Aleasha Hladilek was working in a shop making futons, and discovered she liked building things and working with her hands. So, with her Bachelor’s degree in Anthropology, student loans, and dreams of owning a house, she decided to add to her skills and signed up for the welding program at a technical college. She’s been working as a welder for the last 11 years.
“My welding skills have kept me well employed and proud of my work,” she says.
What welding process(es) do you use the most or feel more familiar with?
Gas Tungsten Arc Welding and Shielded Metal Arc Welding, Aluminum wire feed. I teach a full time welding program, so I use and am proficient in Gas Metal Arc Welding, Flux Cored Arc Welding, and Metal Cored Arc Welding, but they are not my favorite processes.
How did you train?
I teach a full time welding program at Wisconsin Indianhead Technical College. One of the best things about teaching is that I am constantly learning as well. I have my summers off and take other welding jobs to keep up my practice and also because I enjoy them.
What kind of welding jobs have you held?
Jaclyn Davidson at work
Jaclyn Davidson is not a welder, but she does work with metal and solders some amazing jewelry. She started out working with gold, but for the last ten years she has been working with weathered carbon steel, turning it into jewelry that is showcased in the Smithsonian and the Museum of Art and Design (MAD). Her work has received “best of show” in venues along the east coast, including the Philadelphia Craft Show in 2005. My work received the Verdura prize in 2007. She is represented by Charon Kranson at SOFA.
“My work uses the most rusted beautiful carbon steel there is in the junk yard and it is worn to places of high esteem,” Jaclyn says.
Jaclyn says her attraction to metals began when she was in university. “The steel thing happened many years after I was selling gold jewelry,” she says, when she had the opportunity to be involved in a steel fabricating shop. “The ease of moving hot steel and the many facets of its personality were so different from pervious metals.” And she fell in love: “Big huge in the falling in love with carbon steel was its perceived non importance….one could work with it and not in any way worry about the cost. This was really important for me.” Continue reading
Did you know you can follow Arc-Zone.com on Instagram? Over on JoeWelder.com we just posted a round-up of some of our most popular posts. But if you follow us on Instagram, you’ll not only get some amazing photos of inside our shop, from Jim out in the field, news from our PRO Partners and from our customers, you’ll get first notice of special promotions…. and if you strut your welding stuff on Instagram, we may just feature YOUR work! Tag #arczone and #weldlikeagirl and we just find you!
Before February passes, we want to let you know about some promotions that you’ll find on our Best Sellers and Favorites section of our webstore:
Pictured here is the CK-230 water cooled 300 amp TIG torch from CK Worldwide. This month we’re offering 10% off PRO Torch package. You can choose from the CK-230 Flex Head or the Rigid Head TIG torch and the 12.5′ or the 25′ cables.
If you already have a basic TIG torch, you can UPGRADE what you’ve got by purchasing a Upgrade Kit. Select the PRO Upgrade kit for your CK Series 2 / Weldcraft/Miller 9/20 style TIG torch OR a PRO Upgrade kit for your CK Series 3 / Weldcraft 17/18/26 style TIG torch.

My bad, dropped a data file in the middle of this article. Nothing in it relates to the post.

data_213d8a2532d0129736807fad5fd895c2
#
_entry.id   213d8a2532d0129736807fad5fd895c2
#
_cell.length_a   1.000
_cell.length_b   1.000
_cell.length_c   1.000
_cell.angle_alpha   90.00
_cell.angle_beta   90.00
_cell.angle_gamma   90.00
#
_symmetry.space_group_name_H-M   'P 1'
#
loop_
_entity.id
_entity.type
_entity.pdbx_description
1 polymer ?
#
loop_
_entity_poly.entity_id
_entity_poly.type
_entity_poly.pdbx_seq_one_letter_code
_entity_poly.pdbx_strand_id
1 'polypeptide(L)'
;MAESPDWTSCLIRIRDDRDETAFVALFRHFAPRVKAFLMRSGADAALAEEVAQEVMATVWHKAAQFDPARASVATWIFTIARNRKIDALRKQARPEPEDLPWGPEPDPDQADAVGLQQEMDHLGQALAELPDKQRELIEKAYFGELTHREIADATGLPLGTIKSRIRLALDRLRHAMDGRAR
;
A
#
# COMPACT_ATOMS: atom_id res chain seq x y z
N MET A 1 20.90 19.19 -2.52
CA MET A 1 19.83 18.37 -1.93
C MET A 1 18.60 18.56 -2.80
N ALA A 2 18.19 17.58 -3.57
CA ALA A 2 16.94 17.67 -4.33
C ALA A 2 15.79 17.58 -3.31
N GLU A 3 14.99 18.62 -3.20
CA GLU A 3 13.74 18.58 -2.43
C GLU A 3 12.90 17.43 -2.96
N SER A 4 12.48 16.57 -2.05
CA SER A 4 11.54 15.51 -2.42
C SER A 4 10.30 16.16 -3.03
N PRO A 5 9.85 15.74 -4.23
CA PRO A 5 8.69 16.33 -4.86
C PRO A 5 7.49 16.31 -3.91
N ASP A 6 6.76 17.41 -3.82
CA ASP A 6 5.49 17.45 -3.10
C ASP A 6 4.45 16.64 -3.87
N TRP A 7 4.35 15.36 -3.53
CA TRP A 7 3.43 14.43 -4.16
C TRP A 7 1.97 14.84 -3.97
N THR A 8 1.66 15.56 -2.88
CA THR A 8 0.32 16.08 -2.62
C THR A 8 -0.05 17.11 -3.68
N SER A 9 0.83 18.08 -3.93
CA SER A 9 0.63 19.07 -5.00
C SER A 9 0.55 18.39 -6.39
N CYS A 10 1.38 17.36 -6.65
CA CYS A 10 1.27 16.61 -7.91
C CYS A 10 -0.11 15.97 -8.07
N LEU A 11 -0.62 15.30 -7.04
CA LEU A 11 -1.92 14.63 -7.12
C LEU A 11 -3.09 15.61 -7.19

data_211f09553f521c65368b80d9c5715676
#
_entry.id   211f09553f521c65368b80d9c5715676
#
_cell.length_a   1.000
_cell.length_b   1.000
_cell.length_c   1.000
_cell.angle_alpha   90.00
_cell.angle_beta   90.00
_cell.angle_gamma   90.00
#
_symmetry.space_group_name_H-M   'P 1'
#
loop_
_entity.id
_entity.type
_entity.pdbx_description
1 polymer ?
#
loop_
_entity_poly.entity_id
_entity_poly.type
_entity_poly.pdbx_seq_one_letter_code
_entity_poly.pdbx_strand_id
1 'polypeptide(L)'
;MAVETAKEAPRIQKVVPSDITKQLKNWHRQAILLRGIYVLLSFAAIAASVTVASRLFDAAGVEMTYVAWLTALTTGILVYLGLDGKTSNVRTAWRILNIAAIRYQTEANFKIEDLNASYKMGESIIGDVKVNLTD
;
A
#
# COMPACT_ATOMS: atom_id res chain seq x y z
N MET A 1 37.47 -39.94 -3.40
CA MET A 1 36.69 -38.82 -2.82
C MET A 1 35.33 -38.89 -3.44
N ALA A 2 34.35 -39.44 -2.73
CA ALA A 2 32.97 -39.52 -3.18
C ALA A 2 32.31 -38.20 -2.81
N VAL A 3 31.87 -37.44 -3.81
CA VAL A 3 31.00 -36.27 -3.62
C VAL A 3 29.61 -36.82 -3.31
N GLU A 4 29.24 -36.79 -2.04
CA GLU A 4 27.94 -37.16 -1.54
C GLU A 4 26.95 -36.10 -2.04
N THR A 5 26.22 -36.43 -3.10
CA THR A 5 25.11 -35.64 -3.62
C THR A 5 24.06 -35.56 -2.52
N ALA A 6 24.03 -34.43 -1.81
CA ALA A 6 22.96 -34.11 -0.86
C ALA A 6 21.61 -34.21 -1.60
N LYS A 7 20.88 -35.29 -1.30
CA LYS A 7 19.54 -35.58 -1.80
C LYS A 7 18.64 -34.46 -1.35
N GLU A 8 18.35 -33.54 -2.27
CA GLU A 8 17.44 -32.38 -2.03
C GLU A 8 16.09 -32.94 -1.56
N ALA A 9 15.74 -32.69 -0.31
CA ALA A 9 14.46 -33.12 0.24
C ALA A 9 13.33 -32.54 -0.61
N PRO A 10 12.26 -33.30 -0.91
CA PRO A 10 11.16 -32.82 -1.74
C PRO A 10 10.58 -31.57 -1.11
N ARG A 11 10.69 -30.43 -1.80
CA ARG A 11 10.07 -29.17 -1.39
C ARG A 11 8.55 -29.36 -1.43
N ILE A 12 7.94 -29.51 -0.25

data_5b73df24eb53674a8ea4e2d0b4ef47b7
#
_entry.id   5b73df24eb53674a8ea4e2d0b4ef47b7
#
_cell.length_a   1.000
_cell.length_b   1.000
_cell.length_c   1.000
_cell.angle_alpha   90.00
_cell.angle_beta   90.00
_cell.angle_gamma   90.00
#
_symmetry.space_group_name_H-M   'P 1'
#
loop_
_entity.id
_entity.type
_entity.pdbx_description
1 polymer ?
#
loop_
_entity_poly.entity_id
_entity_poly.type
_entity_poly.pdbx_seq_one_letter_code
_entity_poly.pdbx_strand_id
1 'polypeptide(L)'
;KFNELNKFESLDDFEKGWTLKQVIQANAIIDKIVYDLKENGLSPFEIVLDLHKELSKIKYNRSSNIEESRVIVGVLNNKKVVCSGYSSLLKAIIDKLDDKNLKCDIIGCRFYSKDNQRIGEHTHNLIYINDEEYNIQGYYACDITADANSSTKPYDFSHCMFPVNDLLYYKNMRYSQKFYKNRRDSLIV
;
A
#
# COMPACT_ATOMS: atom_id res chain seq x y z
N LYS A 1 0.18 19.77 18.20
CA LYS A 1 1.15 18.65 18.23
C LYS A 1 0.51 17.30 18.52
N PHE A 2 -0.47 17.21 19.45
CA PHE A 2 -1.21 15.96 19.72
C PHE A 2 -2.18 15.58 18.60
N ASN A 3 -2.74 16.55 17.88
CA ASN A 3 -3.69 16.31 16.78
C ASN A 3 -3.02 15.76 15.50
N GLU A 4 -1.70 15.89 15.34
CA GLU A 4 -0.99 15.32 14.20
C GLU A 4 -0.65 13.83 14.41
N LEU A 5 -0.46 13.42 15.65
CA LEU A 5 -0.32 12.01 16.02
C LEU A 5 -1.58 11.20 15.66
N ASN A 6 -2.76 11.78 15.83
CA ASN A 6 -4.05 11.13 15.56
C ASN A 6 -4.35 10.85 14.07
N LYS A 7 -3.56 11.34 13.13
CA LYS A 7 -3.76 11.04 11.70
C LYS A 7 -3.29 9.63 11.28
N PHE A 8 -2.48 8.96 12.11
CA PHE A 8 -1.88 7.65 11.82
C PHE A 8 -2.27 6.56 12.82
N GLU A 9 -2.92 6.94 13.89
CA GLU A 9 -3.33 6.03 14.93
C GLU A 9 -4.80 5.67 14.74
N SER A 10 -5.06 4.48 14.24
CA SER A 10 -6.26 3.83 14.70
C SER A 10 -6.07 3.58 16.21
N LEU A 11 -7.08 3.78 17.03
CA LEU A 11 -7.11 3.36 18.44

Complete TIG Torch Kit Contains:
- Ballistic nylon cable cover
- Choice of 1/16″ (1.6mm) or 3/32″ (2.4mm) Gas Saver™ Series front end parts with #8 (1/2″ (12.7mm)) pyrex nozzle
- One ArcTime™ non-radioactive hybrid tungsten electrode precision ground to 22° (installed)
- Spare #7 alumina nozzle
- TIG Calculator
- Shield gas flow tester
These are 17/18/26 (3 Series) front end parts compatible with most manufacturer’s 17, 18, and 26 style TIG torches. Including but not limet to:
CK-150, CK-C150, CK-210, CK-300, CK-510, CK-TL210, CK-TL300, CK-TL18, CK-TL26, CK-FL150, CK-FL250, CK-17, CK-18, CK-26, WP-18, WP-17, WP-26, CS410.
Miranda Duckworth grew up hearing stories of her great grandmother Winnie Mae Long, an original Rosie working as a boilermaker at the Tampa Shipyard during World War II.
After the war her great grandmother welded side-by-side with her husband in their own welding shop.
“Her stories inspired me to follow in her footsteps,” Miranda says.
Recently Miranda was offered a boilermaker apprenticeship position in Tampa, Florida and she is currently practicing for the required welding test.
What excites you about welding?
That is a science and art combined which are my two passions in life. I have lots of practice in stick welding but have more of a knack for aluminum TIG. Continue reading
Kristina Gossett says, “Welding levels the playing field when it comes to being a woman in the building trades,” and she should know: She is one of two women in the Sheet Metal Worker’s Local 63 in Massachusetts.
Kristina has joined our growing showcase of the amazing women who are welding today– the New Rosies!
Adora Ramirez has been welding for about ten years.
Her stepfather introduced her to welding, and started her off with a garage MIG gun. “It couldn’t weld very thick metal– it was just a home welder,” she says.
How long have you been welding, and what got you interested in welding?
I’ve been welding for about ten years now. I got into welding after my stepfather was in a motorcycle accident and died. He was a welder and he taught me a few tricks with the MIG gun. Well after his death I was working at Sonic and saw a 45-year-old women working as a bar hop. Things just came into perspective and I told myself that would not be me. So I quit my job that day and enrolled in college in the welding program. I picked up welding to honor my stepfather John…. kinda my way of keeping him close to my heart. Continue reading